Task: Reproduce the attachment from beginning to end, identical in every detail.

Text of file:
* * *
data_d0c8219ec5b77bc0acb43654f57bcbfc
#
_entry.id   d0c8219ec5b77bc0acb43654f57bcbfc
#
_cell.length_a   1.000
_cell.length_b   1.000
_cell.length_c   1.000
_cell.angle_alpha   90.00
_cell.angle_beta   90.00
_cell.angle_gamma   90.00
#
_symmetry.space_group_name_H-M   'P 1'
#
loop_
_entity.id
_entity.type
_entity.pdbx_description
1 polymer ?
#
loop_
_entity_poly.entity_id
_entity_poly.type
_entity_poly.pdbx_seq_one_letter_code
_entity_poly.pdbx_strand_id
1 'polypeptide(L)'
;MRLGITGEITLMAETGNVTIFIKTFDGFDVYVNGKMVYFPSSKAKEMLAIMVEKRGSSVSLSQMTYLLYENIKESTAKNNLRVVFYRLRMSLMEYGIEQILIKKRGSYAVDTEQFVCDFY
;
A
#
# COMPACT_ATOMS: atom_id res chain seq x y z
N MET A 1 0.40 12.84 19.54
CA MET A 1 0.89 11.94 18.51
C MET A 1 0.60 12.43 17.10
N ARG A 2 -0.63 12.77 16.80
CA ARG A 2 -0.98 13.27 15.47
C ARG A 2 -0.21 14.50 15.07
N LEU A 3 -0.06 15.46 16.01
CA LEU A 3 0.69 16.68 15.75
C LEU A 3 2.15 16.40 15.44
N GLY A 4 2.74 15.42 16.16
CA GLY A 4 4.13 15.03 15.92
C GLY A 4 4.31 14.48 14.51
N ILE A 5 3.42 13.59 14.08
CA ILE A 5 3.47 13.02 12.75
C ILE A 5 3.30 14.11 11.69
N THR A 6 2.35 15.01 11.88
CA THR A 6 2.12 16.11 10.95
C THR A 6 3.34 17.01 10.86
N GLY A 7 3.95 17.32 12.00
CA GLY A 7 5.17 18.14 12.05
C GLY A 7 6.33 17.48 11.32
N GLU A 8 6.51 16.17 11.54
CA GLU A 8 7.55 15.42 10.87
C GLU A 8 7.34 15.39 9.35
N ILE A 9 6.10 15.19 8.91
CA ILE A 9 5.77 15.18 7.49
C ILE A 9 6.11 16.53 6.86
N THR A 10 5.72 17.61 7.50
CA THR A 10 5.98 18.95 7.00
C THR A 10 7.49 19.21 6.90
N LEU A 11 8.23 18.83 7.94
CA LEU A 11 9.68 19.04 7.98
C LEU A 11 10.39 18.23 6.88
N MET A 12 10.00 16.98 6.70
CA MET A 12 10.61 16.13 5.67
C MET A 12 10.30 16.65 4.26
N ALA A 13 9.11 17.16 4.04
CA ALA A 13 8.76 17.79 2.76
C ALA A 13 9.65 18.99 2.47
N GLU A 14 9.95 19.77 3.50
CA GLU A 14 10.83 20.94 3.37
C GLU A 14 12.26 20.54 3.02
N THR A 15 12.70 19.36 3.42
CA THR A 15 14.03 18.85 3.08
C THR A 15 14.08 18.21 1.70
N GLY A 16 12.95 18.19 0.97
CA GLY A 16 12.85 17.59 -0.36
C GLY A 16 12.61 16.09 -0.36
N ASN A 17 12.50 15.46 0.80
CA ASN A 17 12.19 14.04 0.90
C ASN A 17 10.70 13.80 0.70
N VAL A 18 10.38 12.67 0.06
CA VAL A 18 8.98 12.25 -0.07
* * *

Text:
data_d0c8219ec5b77bc0acb43654f57bcbfc
#
_entry.id   d0c8219ec5b77bc0acb43654f57bcbfc
#
_cell.length_a   1.000
_cell.length_b   1.000
_cell.length_c   1.000
_cell.angle_alpha   90.00
_cell.angle_beta   90.00
_cell.angle_gamma   90.00
#
_symmetry.space_group_name_H-M   'P 1'
#
loop_
_entity.id
_entity.type
_entity.pdbx_description
1 polymer ?
#
loop_
_entity_poly.entity_id
_entity_poly.type
_entity_poly.pdbx_seq_one_letter_code
_entity_poly.pdbx_strand_id
1 'polypeptide(L)'
;MRLGITGEITLMAETGNVTIFIKTFDGFDVYVNGKMVYFPSSKAKEMLAIMVEKRGSSVSLSQMTYLLYENIKESTAKNNLRVVFYRLRMSLMEYGIEQILIKKRGSYAVDTEQFVCDFY
;
A
#
# COMPACT_ATOMS: atom_id res chain seq x y z
N MET A 1 0.40 12.84 19.54
CA MET A 1 0.89 11.94 18.51
C MET A 1 0.60 12.43 17.10
N ARG A 2 -0.63 12.77 16.80
CA ARG A 2 -0.98 13.27 15.47
C ARG A 2 -0.21 14.50 15.07
N LEU A 3 -0.06 15.46 16.01
CA LEU A 3 0.69 16.68 15.75
C LEU A 3 2.15 16.40 15.44
N GLY A 4 2.74 15.42 16.16
CA GLY A 4 4.13 15.03 15.92
C GLY A 4 4.31 14.48 14.51
N ILE A 5 3.42 13.59 14.08
CA ILE A 5 3.47 13.02 12.75
C ILE A 5 3.30 14.11 11.69
N THR A 6 2.35 15.01 11.88
CA THR A 6 2.12 16.11 10.95
C THR A 6 3.34 17.01 10.86
N GLY A 7 3.95 17.32 12.00
CA GLY A 7 5.17 18.14 12.05
C GLY A 7 6.33 17.48 11.32
N GLU A 8 6.51 16.17 11.54
CA GLU A 8 7.55 15.42 10.87
C GLU A 8 7.34 15.39 9.35
N ILE A 9 6.10 15.19 8.91
CA ILE A 9 5.77 15.18 7.49
C ILE A 9 6.11 16.53 6.86
N THR A 10 5.72 17.61 7.50
CA THR A 10 5.98 18.95 7.00
C THR A 10 7.49 19.21 6.90
N LEU A 11 8.23 18.83 7.94
CA LEU A 11 9.68 19.04 7.98
C LEU A 11 10.39 18.23 6.88
N MET A 12 10.00 16.98 6.70
CA MET A 12 10.61 16.13 5.67
C MET A 12 10.30 16.65 4.26
N ALA A 13 9.11 17.16 4.04
CA ALA A 13 8.76 17.79 2.76
C ALA A 13 9.65 18.99 2.47
N GLU A 14 9.95 19.77 3.50
CA GLU A 14 10.83 20.94 3.37
C GLU A 14 12.26 20.54 3.02
N THR A 15 12.70 19.36 3.42
CA THR A 15 14.03 18.85 3.08
C THR A 15 14.08 18.21 1.70
N GLY A 16 12.95 18.19 0.97
CA GLY A 16 12.85 17.59 -0.36
C GLY A 16 12.61 16.09 -0.36
N ASN A 17 12.50 15.46 0.80
CA ASN A 17 12.19 14.04 0.90
C ASN A 17 10.70 13.80 0.70
N VAL A 18 10.38 12.67 0.06
CA VAL A 18 8.98 12.25 -0.07